Freeman Road

Tall saguaros guard the desert landscape along Freeman Road. | Jack Dykinga
Tall saguaros guard the desert landscape along Freeman Road. | Jack Dykinga
Sonoran Desert, San Pedro River
By Noah Austin

It’s too bad Tom Mix was in such a hurry. In the fall of 1940, the Western film star was south of Florence, driving down what now is State Route 79, when he came upon a washed-out bridge and couldn’t stop in time. The resulting crash took his life, and a roadside memorial now honors an actor who “served to better fix memories of the Old West in the minds of living men.”

Freeman Road, which starts on SR 79 a few miles south of the Mix memorial, conjures a different kind of memory. This wide, smooth dirt route traverses a Sonoran Desert landscape virtually unchanged from when Mix took his fateful final ride, with large saguaros and other desert flora making for a pleasant half-day trip from the Phoenix area.

From SR 79, head east on Freeman Road, which passes through a mix of public and private land. Among the chain fruit chollas and mesquites are numerous tall, thin saguaros, many of them sporting a dozen or more arms. To the east is Black Mountain, an aptly named 5,577-foot peak that’s among Arizona’s 100 highest mountains in terms of topographic prominence.

Within a few miles, prickly pears become abundant among the other cactuses, and if you make this drive in the spring, you’ll see them sporting their colorful blooms. A few miles later, you’ll pass 3,963-foot Coyote Peak on the left. Hundreds of saguaros guard this mountain’s southern slopes, and if you have binoculars handy, you can get a closer look at a true saguaro forest. The road next curves east, then southeast, and dips through several washes before climbing into a cluster of low, rounded buttes.

At this point, you’ll notice the saguaros have disappeared — a result of the increase in elevation. Large, prominent yuccas, which are more suited to this altitude, take their place along the road as you pass a section of jumbled volcanic boulders. Nineteen miles into the drive, you’ll reach a trailhead for the Arizona Trail; this spot provides access to Passage 14 (Black Hills) and Passage 15 (Tortilla Mountains) of the 800-mile hiking route.

Freeman Road next cuts through a hilly area where the saguaros return to the hillsides above the road. There are excellent views of the mountain ranges on San Carlos Apache Tribe land to the northeast as you roll downhill, toward the San Pedro River. You’ll get back on pavement at Mile 30, just before taking a right onto Camino Rio, which parallels the cottonwood-shaded waterway — a haven for migrating birds, and one of the last undammed major rivers in the American Southwest.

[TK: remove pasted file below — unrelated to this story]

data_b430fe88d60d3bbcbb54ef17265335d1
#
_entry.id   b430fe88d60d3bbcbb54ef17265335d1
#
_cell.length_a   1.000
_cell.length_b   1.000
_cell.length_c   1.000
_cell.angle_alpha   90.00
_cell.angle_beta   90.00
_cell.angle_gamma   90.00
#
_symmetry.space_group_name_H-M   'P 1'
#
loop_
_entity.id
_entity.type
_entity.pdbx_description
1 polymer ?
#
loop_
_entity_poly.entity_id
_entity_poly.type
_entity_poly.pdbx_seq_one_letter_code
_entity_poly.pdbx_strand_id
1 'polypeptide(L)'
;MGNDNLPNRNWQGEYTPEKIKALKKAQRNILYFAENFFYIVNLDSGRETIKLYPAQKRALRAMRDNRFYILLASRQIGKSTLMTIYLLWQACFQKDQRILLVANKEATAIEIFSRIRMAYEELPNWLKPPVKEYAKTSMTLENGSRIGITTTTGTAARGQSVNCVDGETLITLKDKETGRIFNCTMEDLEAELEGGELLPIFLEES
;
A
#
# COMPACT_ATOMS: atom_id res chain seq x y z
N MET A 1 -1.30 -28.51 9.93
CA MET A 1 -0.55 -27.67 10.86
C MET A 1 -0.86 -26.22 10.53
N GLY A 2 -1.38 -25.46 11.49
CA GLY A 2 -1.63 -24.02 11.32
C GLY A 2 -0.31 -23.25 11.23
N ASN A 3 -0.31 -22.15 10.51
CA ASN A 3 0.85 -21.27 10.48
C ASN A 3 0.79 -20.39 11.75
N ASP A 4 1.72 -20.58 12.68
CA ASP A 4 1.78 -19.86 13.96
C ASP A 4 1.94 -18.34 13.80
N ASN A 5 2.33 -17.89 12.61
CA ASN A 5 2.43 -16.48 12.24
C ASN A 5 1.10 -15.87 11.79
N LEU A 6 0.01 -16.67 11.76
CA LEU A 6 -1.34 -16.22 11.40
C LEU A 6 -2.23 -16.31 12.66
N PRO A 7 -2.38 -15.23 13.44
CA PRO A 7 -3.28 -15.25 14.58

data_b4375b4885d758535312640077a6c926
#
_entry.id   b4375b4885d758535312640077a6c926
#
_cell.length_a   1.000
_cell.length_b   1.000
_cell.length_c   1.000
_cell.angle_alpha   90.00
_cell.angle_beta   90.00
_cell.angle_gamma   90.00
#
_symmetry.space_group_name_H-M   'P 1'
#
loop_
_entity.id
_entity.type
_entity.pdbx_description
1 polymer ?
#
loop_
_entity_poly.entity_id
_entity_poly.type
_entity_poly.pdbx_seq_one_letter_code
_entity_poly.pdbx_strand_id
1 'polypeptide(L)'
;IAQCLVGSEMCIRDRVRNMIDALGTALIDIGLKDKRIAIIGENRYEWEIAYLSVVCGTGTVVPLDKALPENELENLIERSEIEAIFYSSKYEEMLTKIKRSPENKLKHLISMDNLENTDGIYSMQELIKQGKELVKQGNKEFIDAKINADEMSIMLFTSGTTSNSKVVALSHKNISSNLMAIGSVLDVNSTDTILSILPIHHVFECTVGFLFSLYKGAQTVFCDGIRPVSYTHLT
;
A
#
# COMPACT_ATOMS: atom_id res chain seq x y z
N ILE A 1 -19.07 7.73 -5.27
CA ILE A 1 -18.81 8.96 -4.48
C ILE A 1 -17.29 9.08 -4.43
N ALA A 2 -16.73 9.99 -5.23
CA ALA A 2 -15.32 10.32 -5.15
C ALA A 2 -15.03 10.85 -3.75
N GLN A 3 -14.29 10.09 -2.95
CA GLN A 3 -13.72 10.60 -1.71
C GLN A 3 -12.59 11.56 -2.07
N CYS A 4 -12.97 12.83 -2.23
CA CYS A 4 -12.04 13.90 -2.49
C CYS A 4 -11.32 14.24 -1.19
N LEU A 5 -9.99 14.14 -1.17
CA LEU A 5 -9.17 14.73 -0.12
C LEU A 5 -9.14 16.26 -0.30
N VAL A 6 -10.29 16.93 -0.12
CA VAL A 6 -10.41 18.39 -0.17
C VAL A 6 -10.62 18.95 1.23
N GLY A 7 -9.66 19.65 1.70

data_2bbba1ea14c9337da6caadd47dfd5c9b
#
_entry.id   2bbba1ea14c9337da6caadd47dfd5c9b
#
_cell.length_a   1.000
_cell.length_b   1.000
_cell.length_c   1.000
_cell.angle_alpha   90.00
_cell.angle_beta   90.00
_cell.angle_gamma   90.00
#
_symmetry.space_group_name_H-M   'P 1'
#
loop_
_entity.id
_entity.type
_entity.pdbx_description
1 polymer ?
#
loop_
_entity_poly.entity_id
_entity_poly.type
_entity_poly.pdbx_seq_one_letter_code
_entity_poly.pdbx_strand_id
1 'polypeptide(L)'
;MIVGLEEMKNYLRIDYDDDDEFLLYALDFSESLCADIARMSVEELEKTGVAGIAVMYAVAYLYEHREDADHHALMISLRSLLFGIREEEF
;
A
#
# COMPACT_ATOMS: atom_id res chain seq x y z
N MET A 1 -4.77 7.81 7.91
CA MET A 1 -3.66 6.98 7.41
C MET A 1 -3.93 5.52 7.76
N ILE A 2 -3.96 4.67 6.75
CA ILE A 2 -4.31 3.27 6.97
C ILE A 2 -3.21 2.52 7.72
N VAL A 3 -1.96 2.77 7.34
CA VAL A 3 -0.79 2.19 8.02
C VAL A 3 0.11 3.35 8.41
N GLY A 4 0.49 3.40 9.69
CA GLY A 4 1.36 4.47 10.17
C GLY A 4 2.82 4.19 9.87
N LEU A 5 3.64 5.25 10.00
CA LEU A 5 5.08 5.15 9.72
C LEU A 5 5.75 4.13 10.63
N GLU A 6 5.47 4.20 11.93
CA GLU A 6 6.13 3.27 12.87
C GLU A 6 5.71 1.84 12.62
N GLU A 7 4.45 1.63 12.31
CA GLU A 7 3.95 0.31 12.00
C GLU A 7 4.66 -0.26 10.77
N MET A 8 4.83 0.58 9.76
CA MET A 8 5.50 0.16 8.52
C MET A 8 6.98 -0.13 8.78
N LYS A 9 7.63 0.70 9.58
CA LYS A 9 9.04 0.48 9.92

After a half-mile on Camino Rio, bearing left at a “Y” intersection puts you on San Pedro Road, on which you’ll enter a vibrant riparian area before reaching a shallow river crossing. Most of the year, the San Pedro is only a trickle here and can be navigated in a sedan, but an SUV is your safest bet. Past the crossing, continue into the small community of Dudleyville, population 1,000 or so, before turning right onto Dudleyville Road, which will take you to State Route 77.

From here, head south to Oracle and Tucson, or north to Globe, Superior and the Phoenix area. Either way, take your time. If you ask us, there are enough roadside memorials already.

Tour Guide

Note: Mileages are approximate. 

Length: 32.3 miles one way (from State Route 79)
Directions: From Florence, go south on State Route 79 for 21 miles to Freeman Road. Turn left (east) onto Freeman Road and continue 30 miles to Camino Rio. Turn right onto Camino Rio and continue 0.5 miles to a “Y” intersection. Bear left, onto San Pedro Road, and continue 0.8 miles to Dudleyville Road. Turn right onto Dudleyville Road and continue 1 mile to State Route 77.
Vehicle requirements: A high-clearance vehicle, such as an SUV or truck, is recommended, but the route is passable in a standard sedan in good weather and if the San Pedro River is low.
Warning: Back-road travel can be dangerous, so be aware of weather and road conditions. Carry plenty of water. Don’t travel alone, and let someone know where you are going and when you plan to return.
Information: Arizona Trail Association, 602-252-4794 or aztrail.org